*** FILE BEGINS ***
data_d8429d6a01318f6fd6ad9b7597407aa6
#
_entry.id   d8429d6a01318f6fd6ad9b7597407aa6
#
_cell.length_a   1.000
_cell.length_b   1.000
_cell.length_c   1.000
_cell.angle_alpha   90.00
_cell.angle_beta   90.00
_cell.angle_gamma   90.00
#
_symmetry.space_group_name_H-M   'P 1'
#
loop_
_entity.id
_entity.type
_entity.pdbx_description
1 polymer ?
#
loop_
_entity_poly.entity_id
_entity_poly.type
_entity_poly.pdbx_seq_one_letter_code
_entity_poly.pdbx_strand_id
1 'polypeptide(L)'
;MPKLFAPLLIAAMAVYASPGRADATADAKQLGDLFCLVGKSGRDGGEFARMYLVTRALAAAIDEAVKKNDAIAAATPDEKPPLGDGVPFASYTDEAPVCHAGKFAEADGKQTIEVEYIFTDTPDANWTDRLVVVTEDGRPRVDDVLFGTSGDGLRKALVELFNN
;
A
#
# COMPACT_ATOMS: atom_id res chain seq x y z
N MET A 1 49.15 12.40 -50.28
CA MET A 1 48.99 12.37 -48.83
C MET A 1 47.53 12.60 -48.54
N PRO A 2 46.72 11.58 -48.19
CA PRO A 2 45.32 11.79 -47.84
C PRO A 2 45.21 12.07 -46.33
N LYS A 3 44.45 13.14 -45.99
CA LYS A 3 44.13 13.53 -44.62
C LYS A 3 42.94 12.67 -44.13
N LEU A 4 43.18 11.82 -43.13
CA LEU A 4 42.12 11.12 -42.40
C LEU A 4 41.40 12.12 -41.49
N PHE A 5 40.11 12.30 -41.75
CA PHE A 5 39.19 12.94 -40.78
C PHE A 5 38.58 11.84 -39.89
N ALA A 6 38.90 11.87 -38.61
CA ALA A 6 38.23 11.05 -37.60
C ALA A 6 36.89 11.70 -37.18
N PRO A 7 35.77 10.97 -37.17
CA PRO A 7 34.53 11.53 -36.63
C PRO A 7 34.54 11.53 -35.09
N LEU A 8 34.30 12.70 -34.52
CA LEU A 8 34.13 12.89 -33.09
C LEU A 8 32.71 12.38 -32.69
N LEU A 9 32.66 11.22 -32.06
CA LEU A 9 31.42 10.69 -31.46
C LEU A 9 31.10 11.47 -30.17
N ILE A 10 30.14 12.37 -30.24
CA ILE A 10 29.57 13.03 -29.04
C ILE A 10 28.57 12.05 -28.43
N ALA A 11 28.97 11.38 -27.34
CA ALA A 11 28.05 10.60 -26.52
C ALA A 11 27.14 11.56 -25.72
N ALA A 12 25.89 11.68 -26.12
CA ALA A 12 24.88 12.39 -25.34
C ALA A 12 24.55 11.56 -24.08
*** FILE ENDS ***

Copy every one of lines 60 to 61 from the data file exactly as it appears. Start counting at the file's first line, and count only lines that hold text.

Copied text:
C ILE A 10 28.57 12.05 -28.43
N ALA A 11 28.97 11.38 -27.34